James Duncan McGregor

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The Honourable
James Duncan McGregor
11th Lieutenant Governor of Manitoba
In office
January 25, 1929 – December 1, 1934
Monarch George V
Governor General The Earl of Willingdon
The Earl of Bessborough
Premier John Bracken
Preceded by Theodore Arthur Burrows
Succeeded by William Johnston Tupper
Personal details
Born (1860-08-29)August 29, 1860
Amherstburg, Canada West
Died March 15, 1935(1935-03-15) (aged 74)
Winnipeg, Manitoba
Nationality Canadian
Occupation agricultural pioneer

James Duncan McGregor (August 29, 1860 – March 15, 1935) was a Canadian agricultural pioneer and office holder. He served as the 11th Lieutenant Governor of Manitoba between 1929 and 1934.

McGregor was born in Amherstburg, Canada West (now Ontario), and was educated at public schools in Windsor. He did not attend college. He moved to Manitoba in 1877, and worked in his father's cattle business in Brandon.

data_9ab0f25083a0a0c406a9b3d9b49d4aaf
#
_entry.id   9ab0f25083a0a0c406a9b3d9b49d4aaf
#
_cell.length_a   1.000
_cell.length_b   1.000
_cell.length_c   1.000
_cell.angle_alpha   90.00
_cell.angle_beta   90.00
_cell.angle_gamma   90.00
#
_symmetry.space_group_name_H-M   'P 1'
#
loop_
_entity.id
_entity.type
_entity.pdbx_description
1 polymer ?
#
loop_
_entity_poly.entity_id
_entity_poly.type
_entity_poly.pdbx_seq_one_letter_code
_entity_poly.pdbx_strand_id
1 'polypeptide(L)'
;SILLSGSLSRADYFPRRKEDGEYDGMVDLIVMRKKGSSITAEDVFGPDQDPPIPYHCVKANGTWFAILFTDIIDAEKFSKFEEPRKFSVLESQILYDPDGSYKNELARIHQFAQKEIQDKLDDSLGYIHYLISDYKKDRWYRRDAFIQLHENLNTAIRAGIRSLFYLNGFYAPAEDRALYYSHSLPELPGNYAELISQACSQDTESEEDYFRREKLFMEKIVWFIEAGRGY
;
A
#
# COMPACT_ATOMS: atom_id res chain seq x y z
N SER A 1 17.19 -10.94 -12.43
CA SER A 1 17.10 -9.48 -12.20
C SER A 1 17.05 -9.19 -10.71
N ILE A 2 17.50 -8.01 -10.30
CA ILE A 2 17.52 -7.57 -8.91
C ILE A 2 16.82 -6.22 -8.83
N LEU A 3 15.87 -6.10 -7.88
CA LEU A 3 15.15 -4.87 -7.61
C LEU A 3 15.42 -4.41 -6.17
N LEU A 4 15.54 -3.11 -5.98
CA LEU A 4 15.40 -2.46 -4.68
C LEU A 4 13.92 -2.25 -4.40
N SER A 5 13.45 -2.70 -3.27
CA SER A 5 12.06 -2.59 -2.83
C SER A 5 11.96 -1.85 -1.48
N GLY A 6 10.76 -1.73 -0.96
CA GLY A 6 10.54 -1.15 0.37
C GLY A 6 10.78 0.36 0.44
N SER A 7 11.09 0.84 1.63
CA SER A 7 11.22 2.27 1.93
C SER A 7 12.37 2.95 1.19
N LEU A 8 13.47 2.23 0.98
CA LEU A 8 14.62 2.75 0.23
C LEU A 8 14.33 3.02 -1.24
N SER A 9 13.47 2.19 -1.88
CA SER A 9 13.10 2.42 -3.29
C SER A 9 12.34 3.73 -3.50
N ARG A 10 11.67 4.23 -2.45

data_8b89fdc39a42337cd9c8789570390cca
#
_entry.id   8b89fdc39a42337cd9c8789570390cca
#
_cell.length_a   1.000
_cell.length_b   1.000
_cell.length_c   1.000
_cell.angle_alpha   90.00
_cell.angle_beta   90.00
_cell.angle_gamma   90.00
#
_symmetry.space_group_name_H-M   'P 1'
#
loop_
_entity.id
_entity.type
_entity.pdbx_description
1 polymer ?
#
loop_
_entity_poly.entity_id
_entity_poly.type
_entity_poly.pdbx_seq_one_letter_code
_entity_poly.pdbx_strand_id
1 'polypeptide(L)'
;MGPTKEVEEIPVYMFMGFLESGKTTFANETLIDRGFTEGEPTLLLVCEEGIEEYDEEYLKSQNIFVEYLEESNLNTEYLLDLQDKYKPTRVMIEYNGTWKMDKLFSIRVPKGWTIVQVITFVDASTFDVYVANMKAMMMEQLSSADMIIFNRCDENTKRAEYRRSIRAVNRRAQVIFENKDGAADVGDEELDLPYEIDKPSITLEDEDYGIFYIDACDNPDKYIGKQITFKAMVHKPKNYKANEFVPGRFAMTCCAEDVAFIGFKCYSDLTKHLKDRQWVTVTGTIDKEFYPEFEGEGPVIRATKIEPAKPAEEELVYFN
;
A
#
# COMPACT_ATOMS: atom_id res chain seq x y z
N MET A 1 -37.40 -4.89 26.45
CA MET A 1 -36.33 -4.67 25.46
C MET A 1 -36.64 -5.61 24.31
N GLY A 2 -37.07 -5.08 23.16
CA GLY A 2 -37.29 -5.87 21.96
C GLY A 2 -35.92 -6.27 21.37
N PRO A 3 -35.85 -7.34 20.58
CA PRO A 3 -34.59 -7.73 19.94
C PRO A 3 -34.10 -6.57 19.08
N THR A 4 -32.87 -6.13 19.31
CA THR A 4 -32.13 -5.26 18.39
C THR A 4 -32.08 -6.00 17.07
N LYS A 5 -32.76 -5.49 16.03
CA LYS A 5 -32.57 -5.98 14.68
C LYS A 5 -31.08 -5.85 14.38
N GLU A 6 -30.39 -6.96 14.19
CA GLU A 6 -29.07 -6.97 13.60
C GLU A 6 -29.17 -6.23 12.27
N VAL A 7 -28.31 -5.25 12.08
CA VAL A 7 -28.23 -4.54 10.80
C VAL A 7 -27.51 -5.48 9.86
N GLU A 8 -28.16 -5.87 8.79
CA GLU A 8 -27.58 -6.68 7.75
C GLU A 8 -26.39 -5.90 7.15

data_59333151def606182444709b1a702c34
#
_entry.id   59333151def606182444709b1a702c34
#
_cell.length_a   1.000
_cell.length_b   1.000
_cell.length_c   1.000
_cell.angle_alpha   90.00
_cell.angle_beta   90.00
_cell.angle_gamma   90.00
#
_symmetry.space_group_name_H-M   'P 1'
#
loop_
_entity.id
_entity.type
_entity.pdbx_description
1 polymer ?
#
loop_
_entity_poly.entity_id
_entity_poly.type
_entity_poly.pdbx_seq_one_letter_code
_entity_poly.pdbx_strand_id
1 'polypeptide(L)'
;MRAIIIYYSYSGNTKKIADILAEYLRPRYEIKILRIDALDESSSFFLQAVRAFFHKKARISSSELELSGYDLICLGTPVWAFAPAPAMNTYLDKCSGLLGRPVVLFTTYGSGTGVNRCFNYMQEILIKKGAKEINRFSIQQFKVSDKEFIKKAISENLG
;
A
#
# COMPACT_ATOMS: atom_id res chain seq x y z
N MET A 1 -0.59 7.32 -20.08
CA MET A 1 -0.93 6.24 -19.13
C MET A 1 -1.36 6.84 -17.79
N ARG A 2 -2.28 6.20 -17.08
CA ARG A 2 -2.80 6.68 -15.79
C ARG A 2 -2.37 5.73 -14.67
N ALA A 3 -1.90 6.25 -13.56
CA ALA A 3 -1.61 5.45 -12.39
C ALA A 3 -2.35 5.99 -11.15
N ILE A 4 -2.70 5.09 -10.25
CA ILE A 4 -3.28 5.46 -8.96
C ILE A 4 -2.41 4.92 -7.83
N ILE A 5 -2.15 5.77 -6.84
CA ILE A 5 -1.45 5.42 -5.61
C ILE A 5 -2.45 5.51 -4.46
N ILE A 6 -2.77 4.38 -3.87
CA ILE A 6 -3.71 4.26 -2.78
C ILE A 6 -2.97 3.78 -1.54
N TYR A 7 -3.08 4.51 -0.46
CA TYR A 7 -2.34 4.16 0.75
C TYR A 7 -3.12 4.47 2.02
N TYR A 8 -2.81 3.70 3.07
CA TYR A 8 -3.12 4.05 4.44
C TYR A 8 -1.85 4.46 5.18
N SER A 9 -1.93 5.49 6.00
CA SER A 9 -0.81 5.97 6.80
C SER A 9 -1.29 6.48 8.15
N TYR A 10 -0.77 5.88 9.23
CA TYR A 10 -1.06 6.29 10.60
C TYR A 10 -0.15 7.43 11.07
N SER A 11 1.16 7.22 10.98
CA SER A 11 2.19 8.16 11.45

McGregor was one of several pioneers to the Yukon following the Klondike Gold Rush of 1896, and served as Mine Inspector of the Yukon Territory from 1897 to 1899. He subsequently bought a ranch near Medicine Hat (now in Alberta), and owned 200,000 acres (800 km²) with 10,000 head of cattle and 2,000 horses. For ten years, McGregor also managed the British-owned Canada Land and Irrigation Company and helped build reservoirs and canal systems near Milo, in Vulcan County, Alberta. McGregor Lake, a 40 kilometres-long irrigation reservoir in the Oldman River drainage basin, was named for McGregor.

McGregor gained international fame for his pioneering efforts in stock breeding. He was the first farmer to cultivate alfalfa in the western provinces, thereby reducing the region's dependency on the wheat market. He also founded the Glencarnock stock farms of western Canada, and won a number of international livestock prizes.

McGregor never actually ran for public office, despite repeated entreaties. In 1915, he declined an appointment as Minister of Agriculture in Manitoba. Two years later, he was apponted wartime leader of the Food Control Board in the western provinces, holding the position for a year.

When Theodore Arthur Burrows died in 1929, McGregor was called to succeed him as Manitoba's Lieutenant-Governor (a largely ceremonial position, though McGregor was significant in being the first non-politician to be so appointed). He held this position for five years, and died shortly thereafter.

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